“I would encourage the university to retain, at least in some form, the pairing of Lincoln and Douglas in the naming of the respective halls. (Although this questionnaire specifically asks about keeping or changing the name of Douglas Hall, I would advocate for the 2017 proposal of renaming Lincoln and Douglas Halls as Lincoln/Douglas Debate Hall East and West.) These debates are an important contribution of our city and state to the broader life and history of the United States, and hundreds of high school students still compete in Lincoln/Douglas Debates through the National Speech and Debate Association. I think it’s valuable to have some reminder of those lengthy public debates on campus,” an individual in favor of retaining the name of Douglas Hall said. “Moreover, I think explicitly naming the buildings for the debates rather than the two men could address concerns both about Douglas’s policies and positions but also Lincoln’s racist rhetoric and positions.”
“The name of a building denotes a certain type of honor. We remember Stephen Douglas for his own brand of racist repugnance when we study the Lincoln Douglas debates. It is a brand not worthy of a place of pride, but of one that demands we do better now with the assistance of the lessons of history. EIU has a remarkable student body that any university could be proud. The students deserve a campus that reflects its significance in the tides of history that brought us closer to a more just world. They do not need to be reminded of a “both sides-ism” that is often deployed only to service prevailing white supremacist views that continue to haunt our progress today. Furthermore, how many buildings on campus pay homage to the Black student body/alumni that have given so much to the university or the pantheons of Black Americans that have given their lives in service to our country? It’s long overdue to change the name of the residence hall,” an individual in favor of renaming Douglas Hall said. “Please don’t miss this opportunity to do the right thing, the good thing.”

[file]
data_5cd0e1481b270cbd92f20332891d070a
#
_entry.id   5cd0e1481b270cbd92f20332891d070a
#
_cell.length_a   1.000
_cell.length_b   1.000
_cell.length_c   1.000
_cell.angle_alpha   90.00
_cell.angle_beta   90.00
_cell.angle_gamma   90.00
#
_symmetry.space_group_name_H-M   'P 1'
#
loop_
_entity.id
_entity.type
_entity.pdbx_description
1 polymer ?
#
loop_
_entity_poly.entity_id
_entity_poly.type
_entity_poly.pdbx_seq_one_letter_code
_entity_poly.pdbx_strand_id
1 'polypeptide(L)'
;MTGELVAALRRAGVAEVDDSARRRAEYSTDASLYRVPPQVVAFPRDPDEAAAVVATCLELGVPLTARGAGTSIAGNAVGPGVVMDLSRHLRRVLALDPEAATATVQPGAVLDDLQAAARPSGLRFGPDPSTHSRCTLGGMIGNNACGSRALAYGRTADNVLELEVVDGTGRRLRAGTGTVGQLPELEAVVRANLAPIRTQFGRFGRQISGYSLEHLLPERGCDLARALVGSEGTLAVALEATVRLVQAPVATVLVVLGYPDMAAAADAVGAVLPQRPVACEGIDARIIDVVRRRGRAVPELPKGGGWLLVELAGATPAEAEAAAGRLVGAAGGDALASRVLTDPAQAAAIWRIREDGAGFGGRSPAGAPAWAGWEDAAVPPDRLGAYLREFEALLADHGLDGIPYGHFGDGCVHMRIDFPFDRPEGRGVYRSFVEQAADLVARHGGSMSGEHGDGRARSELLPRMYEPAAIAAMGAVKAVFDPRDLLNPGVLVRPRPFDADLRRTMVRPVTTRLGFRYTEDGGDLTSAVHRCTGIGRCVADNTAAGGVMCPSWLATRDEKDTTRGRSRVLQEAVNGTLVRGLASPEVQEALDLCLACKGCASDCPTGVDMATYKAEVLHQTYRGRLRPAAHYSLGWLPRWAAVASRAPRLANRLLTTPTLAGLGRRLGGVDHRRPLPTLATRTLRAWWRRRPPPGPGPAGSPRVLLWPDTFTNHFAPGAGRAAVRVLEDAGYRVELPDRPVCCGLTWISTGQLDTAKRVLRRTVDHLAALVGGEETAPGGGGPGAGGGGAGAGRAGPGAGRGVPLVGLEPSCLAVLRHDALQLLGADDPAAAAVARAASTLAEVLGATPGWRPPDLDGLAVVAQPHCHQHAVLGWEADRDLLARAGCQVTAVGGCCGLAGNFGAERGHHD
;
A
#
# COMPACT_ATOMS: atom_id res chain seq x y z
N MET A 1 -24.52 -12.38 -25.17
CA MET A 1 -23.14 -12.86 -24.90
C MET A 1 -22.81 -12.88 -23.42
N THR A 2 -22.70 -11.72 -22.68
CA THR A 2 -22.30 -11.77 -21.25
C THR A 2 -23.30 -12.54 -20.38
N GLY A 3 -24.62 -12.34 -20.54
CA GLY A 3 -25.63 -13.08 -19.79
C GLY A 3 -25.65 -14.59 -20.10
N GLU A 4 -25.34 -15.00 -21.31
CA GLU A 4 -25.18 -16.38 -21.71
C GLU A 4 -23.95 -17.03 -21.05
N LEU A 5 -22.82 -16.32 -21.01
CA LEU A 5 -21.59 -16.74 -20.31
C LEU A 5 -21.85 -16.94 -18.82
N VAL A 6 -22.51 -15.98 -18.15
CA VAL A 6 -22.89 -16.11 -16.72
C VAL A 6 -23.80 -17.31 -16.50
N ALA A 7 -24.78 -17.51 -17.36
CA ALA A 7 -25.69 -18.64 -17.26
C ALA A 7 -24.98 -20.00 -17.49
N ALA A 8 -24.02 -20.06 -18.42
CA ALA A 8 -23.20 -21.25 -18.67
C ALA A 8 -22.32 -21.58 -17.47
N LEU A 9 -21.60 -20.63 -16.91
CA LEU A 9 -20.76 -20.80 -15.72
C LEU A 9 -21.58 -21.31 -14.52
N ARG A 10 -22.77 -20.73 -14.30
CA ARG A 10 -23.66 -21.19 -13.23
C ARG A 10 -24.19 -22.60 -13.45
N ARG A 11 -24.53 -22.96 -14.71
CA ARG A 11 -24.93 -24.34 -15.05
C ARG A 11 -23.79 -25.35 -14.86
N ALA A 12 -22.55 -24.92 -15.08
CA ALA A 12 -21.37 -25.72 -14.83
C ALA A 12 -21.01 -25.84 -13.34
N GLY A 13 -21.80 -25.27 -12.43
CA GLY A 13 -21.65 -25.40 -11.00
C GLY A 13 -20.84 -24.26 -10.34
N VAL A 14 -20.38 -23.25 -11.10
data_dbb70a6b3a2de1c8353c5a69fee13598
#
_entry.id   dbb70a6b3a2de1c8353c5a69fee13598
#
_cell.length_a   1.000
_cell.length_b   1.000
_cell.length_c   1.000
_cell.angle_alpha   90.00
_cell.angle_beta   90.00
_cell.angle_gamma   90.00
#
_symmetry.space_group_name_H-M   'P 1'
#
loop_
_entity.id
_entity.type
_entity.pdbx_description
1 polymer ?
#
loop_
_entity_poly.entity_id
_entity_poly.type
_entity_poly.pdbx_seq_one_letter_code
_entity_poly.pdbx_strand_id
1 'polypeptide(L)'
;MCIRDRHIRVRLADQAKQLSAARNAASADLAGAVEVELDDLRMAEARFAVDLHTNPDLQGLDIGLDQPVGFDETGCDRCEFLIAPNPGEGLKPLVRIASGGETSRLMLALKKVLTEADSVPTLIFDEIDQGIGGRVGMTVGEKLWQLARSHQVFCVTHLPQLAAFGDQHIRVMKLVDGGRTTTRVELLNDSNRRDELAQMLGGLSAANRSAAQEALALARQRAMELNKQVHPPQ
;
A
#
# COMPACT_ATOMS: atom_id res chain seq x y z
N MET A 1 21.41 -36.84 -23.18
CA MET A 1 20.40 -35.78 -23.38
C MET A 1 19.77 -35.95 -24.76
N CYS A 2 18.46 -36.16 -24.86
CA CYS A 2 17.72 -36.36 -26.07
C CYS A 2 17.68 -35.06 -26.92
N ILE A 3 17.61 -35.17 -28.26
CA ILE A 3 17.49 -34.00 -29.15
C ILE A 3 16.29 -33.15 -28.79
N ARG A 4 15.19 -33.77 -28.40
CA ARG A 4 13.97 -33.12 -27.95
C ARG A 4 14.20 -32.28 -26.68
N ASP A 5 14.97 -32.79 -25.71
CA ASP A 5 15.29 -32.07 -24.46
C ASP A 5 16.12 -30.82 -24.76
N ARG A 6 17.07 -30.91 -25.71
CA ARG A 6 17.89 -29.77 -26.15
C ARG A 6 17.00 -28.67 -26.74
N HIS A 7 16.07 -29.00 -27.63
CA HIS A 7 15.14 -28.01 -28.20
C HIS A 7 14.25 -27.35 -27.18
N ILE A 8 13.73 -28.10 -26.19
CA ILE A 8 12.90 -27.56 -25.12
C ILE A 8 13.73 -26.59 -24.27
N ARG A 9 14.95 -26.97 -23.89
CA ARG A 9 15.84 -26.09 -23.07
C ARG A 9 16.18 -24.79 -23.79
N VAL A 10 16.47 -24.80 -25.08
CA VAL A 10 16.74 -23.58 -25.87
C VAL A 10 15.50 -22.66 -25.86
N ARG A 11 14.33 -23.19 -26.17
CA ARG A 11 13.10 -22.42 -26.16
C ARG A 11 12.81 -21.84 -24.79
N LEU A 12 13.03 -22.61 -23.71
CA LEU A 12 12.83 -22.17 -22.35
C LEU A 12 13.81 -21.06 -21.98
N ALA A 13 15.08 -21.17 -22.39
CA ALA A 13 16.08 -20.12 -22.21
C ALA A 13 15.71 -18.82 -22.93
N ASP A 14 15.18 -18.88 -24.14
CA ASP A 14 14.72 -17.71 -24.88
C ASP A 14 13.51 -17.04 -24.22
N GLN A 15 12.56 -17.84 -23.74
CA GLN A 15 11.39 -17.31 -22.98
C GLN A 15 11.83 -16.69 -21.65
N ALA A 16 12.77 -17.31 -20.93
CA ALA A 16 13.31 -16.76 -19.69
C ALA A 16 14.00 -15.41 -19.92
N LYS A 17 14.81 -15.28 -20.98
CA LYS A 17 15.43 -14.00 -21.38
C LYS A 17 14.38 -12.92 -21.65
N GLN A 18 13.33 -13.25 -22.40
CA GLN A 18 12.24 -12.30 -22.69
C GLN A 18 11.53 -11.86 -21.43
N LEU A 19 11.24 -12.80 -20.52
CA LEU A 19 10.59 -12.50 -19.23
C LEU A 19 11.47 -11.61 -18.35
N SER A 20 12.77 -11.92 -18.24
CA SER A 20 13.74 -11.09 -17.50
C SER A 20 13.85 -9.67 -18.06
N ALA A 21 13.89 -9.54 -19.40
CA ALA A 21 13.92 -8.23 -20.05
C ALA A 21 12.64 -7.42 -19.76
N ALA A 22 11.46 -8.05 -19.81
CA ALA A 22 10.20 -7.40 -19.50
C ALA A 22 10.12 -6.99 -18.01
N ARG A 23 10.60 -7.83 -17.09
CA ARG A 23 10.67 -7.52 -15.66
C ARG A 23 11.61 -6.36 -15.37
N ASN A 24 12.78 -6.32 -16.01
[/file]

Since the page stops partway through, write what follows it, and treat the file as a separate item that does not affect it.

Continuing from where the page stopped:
According to the internal governing policy regarding the naming of university facilities:
“The President retains the ability to make recommendations to the Board of Trustees without going through the University Naming Committee. The President has the ability to accept, reject or modify any recommendation made by the University Naming Committee.
The President shall make recommendations to the Board regarding the naming of property for individuals.
The Board shall approve the naming of all University facilities. ‘University facilities’ include buildings, major portions of buildings, rooms or areas within buildings, campus streets, grounds, and campus areas.”
Renaming Douglas Hall has been discussed three times in the last decade.
The first two times the matter was addressed, the Naming Committee voted to retain the name of Douglas Hall. In April, the committee voted to rename the hall.
Douglas Hall is named after Stephen Douglas, a pro-slavery figure in history who debated with Abraham Lincoln in 1858 at Charleston’s fairgrounds.
The hall was named in tandem with Lincoln Hall to honor the debates that took place.
Corryn Brock can be reached at 581-2812 or at [email protected]